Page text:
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Underground military force organized by the Revisionists in April 1937 to combat British repressions in Palestine and the Arabs’ growing rule of terror. The Revisionists were impatient with the policy of restraint practiced by Jewish leaders in Palestine in the face of constant Arab attacks. The Irgun was guided by two fundamental principles: that a Jewish state had to be established in the immediate future, and that every Jew had a natural right to come to Palestine. The Irgun believed the time was right for military action in order to achieve the legitimate aim of establishing a Jewish state. The Irgun’s symbol, a hand gripping a rifle over a map of Palestine that included eastern Palestine, began to appear on all the organization’s posters.

In 1938, a member of the Irgun, Shlomo Ben Yosef, was accused of attacking an Arab vehicle in retaliation for numerous killings of Jews. He was sentenced to the gallows. Ben Yosef became a symbol of the determination of Irgun members to fight to the death for the cause of Jewish liberation.

When World War II broke out and the free world was engaged in a deadly struggle with the Nazi armies, the Irgun committed its small force to fight the common enemy on the side of the British. The first Irgun commander, David Raziel, was killed in 1941 in a commando operation in Iraq. Command of Irgun was then taken over by Yaakov Meridor, and later in 1943, by Menachem Begin. In February 1944, the Irgun called for the end of the British mandate, the freeing of Palestine from “foreign domination,” and the immediate establishment of a provisional government. The British began a ruthless campaign to destroy the Irgun. Several hundred of its members were arrested and exiled to Eritrea, a British colony in Northeast Africa. The arrests swelled to thousands after the Irgun blew up the King David Hotel, the administrative offices of the Palestine (British) government. Each Irgun exploit was countered by an act of British repression. In the spring of 1947, Dov Gruner and four other members of Irgun were hanged at the Acre prison.

Though the Jewish Agency and the Haganah frequently condemned Irgun for its extremist policies, there was a short period after World War II when Haganah and Irgun cooperated in the struggle against the British. This happened when the British Labor party, on coming to power in 1945, failed to fulfill its preelection promises to open Palestine without restrictions to survivors of the Holocaust. To allegations that Irgun was a terrorist organization, Begin replied that Irgun’s aim was not to cause loss of life, but to hasten the British evacuation of Palestine. After the establishment of the State of Israel in May 1948, the Irgun, numbering several thousand, cooperated with Haganah in fighting off Arab invaders.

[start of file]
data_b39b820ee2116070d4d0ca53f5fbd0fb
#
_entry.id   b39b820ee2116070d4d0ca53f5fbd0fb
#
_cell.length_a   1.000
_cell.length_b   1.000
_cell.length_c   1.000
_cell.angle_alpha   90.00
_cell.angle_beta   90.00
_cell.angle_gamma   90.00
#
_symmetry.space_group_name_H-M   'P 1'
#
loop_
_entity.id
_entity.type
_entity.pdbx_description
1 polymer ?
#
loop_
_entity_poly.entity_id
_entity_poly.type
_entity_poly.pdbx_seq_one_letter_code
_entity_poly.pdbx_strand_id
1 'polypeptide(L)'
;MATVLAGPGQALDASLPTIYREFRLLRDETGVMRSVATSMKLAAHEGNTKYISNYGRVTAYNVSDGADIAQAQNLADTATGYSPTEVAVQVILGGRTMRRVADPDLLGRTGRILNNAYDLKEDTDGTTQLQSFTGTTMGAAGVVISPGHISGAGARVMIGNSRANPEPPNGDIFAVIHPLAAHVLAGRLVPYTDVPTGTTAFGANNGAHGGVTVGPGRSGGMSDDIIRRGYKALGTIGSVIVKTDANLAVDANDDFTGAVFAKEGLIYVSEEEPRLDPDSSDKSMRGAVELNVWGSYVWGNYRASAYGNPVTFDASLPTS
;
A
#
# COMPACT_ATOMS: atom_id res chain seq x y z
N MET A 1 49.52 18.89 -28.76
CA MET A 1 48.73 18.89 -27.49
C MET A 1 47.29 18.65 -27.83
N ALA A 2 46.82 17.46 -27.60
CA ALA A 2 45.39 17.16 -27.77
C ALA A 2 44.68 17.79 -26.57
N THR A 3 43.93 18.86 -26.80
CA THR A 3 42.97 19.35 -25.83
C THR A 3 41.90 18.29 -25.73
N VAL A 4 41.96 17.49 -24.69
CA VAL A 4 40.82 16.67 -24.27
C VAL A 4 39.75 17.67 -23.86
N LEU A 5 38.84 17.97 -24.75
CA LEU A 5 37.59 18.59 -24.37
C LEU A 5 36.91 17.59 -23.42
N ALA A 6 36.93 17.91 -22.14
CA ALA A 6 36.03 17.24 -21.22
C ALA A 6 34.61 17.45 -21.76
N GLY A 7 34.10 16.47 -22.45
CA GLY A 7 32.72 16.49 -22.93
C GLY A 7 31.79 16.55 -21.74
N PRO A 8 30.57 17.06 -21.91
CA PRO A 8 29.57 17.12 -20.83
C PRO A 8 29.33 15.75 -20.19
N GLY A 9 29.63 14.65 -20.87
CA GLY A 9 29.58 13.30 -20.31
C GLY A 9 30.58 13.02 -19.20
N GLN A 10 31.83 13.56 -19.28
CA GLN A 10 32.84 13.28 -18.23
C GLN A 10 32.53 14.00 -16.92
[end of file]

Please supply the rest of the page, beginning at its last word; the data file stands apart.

Open hostility briefly erupted between the Irgun and the Haganah (by then the official army of the State of Israel) in June 1948 when the Irgun brought to Israel the S.S. Altalena, a boat carrying volunteers and munitions for use in the War of Independence. The Haganah claimed that it had not authorized the landing and unloading of the boat; its leaders feared that the Irgun would start a revolt to topple Israel’s provisional government. The Irgun insisted that they had kept the Haganah informed about the boat and that the Haganah leaders with whom they had consulted had raised no objections to the arrangement. The Altalena was sunk by the Haganah, but contrary to the fears of some, Irgun did not put up a fight against Haganah. On September 21, 1948, the Israel government ordered the Irgun disbanded. Most of its members were incorporated into the Israel Defense Forces.

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